Silver medallists now approaching five years ago in Rio de Janeiro, in the men’s team event at the forthcoming Tokyo 2020 Olympic Games, can Japan once again secure a place on the medal podium?
Play on the six day competition commences on Sunday 1st August.
Jun Mizutani and Koki Niwa remain from events in the east coast Brazilian city, the newcomer is Tomokazu Harimoto; the player who since we met in Riocentro 3, has delighted in creating new levels of being juvenility.
He became the youngest men’s singles winner on the ITTF World Tour when he succeeded in 2017 in the Czech Republic; he was 14 years and 61 days old.
Later in 2018, he became the youngest men’s singles winner at the Grand Finals, when he won in Incheon; he was 15 years and 172 days old.
Following his success in the Czech Republic, on the ITTF World Tour, he maintained his rate of one men’s singles title each year. In 2018 he prevailed in Japan, the following year in Bulgaria, before in 2020 succeeding in Hungary.
Titles to his credit but at the same level, crucially he has no such men’s doubles success; how crucial could that be in Tokyo?
In Rio de Janeiro, Jun Mizutani was always selected for the potentially two singles matches per fixture; always Koki Niwa partnered Maharu Yoshimura in the doubles.
Throughout Jun Mizutani remained unbeaten; looking into the crystal ball, does that not suggest the same formula will be pursued in Tokyo? Moreover, Jun Mizutani and Koki Niwa are left handed; tradition suggests they will not form the doubles combination.
Is the most likely option to start each fixture being that of Tomokazu Harimoto and Koki Niwa?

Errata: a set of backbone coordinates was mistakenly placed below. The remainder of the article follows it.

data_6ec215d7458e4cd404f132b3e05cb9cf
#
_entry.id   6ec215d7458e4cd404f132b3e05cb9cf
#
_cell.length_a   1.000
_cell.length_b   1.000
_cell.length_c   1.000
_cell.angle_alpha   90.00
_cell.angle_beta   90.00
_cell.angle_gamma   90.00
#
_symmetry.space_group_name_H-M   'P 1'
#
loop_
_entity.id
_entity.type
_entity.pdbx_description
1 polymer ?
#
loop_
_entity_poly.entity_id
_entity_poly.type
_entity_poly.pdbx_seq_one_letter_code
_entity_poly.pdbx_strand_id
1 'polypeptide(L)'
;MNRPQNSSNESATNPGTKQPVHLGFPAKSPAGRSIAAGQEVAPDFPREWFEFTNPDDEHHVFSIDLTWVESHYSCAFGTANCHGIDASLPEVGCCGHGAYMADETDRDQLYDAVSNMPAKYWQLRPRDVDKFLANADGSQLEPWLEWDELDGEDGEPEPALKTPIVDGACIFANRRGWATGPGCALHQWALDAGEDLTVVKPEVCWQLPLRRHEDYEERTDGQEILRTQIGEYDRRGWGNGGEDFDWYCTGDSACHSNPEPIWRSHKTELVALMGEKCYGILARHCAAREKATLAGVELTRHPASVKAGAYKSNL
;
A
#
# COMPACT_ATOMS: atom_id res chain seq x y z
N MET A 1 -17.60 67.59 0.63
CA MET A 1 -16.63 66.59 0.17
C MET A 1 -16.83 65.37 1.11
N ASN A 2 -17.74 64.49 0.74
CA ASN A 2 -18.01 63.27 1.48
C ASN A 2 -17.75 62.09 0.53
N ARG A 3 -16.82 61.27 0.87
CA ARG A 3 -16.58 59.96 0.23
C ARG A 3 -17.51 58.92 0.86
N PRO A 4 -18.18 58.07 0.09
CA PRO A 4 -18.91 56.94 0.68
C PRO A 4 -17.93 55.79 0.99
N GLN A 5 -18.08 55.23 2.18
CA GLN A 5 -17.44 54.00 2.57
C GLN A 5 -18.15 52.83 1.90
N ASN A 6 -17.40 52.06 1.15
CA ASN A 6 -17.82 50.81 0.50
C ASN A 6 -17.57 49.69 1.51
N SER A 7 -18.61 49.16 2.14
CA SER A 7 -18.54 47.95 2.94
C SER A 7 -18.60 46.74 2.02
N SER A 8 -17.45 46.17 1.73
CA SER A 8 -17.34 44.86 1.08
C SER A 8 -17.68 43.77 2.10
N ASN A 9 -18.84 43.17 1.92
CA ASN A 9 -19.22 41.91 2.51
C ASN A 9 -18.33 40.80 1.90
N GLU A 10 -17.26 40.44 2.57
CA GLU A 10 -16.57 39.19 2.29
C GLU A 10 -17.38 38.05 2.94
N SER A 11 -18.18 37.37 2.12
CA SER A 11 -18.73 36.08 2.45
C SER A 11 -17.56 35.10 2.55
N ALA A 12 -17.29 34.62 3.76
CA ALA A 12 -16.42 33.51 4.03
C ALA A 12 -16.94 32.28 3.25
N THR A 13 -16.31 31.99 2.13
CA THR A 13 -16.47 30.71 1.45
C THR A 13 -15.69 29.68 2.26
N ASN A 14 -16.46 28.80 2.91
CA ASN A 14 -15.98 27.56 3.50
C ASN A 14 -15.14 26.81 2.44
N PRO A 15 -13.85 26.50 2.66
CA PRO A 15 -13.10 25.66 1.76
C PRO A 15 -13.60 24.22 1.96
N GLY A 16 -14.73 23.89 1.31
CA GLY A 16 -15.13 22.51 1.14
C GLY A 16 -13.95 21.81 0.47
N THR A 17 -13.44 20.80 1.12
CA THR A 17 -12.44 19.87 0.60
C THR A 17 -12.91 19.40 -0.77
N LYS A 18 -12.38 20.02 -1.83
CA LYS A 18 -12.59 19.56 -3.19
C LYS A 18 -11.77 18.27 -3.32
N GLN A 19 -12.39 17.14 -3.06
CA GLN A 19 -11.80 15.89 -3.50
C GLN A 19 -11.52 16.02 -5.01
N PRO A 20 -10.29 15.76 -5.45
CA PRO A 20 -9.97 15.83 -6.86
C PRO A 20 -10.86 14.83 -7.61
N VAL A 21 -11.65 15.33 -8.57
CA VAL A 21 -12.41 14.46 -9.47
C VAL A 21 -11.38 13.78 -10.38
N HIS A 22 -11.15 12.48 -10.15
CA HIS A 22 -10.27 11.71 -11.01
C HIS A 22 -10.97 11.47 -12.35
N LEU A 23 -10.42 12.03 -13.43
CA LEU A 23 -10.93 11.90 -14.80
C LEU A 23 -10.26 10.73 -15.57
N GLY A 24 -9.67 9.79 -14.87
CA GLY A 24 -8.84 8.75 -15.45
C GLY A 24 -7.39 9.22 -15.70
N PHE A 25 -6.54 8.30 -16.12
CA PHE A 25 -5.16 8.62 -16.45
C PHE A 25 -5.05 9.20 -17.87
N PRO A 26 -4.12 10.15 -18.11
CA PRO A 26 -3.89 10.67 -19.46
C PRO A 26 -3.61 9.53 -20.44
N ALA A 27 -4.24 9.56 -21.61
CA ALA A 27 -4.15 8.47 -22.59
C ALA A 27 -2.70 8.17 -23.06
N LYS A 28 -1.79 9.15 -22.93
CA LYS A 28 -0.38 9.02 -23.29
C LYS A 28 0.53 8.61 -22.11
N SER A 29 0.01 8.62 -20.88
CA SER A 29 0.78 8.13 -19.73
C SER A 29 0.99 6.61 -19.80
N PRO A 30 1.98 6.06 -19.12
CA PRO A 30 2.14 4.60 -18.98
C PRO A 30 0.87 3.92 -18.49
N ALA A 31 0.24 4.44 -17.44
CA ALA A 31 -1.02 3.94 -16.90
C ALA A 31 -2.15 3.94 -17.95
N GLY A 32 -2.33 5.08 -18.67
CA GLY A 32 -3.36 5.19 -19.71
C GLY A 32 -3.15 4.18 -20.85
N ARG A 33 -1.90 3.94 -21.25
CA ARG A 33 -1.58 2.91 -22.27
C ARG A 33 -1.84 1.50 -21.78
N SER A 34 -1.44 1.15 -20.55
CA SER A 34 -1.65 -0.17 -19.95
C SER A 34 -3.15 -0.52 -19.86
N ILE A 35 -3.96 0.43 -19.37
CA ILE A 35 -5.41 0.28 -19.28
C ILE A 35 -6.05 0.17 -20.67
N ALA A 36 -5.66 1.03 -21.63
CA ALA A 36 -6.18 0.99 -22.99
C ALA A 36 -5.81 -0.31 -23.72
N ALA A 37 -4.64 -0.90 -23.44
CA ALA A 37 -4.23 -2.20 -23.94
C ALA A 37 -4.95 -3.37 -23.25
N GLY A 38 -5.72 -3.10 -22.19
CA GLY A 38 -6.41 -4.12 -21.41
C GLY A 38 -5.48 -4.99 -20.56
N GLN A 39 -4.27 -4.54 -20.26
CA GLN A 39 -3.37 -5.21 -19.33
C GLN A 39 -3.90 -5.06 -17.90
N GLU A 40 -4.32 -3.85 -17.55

If that is to be the scenario and they are to give Japan the good start needed, some improvement may well be required. They have combined three times on the ITTF World Tour, all in 2019; they have won just one match!
In Busan in July, they beat the host nation’s An Jaehyun and Cho Daeseong (11-8, 12-10, 9-11, 8-11, 11-5), before losing to a second Korean partnership in the guise of Jeoung Youngsik and Lee Sangsu (11-4, 7-11, 11-8, 11-7).
One week later, it was a first round exit in Geelong when facing Germany’s Patrick Franziska and Ricardo Walther (5-11, 11-6, 11-6, 7-11, 11-9), before in November in Wels experiencing the same fate, when losing to the combination of Poland’s Jakub Dyjas and Belgium’s Cédric Nuytinck (11-6, 11-7, 11-7).
Not good news but perhaps there a bright light; partnering a fellow left hander, Yuki Kizukuri, the duo reached the men’s doubles final of the Seamaster 2017 China Open; they lost to colleague Jin Ueda and Mahara Yoshimura (12-10, 9-11, 11-8, 11-9).
At the time Tomokazu Harimoto was 13 years old, Yuti Kizukuro one year older; age is not the most significant fact, it is who they beat in the semi-final. They recovered from a two games to nil deficit to overcome China’s Fan Zhendong and Xu Xin (6-11, 5-11, 11-7, 11-9, 14-12).
A sensation, does another await in Tokyo?
Editor: Ian Marshall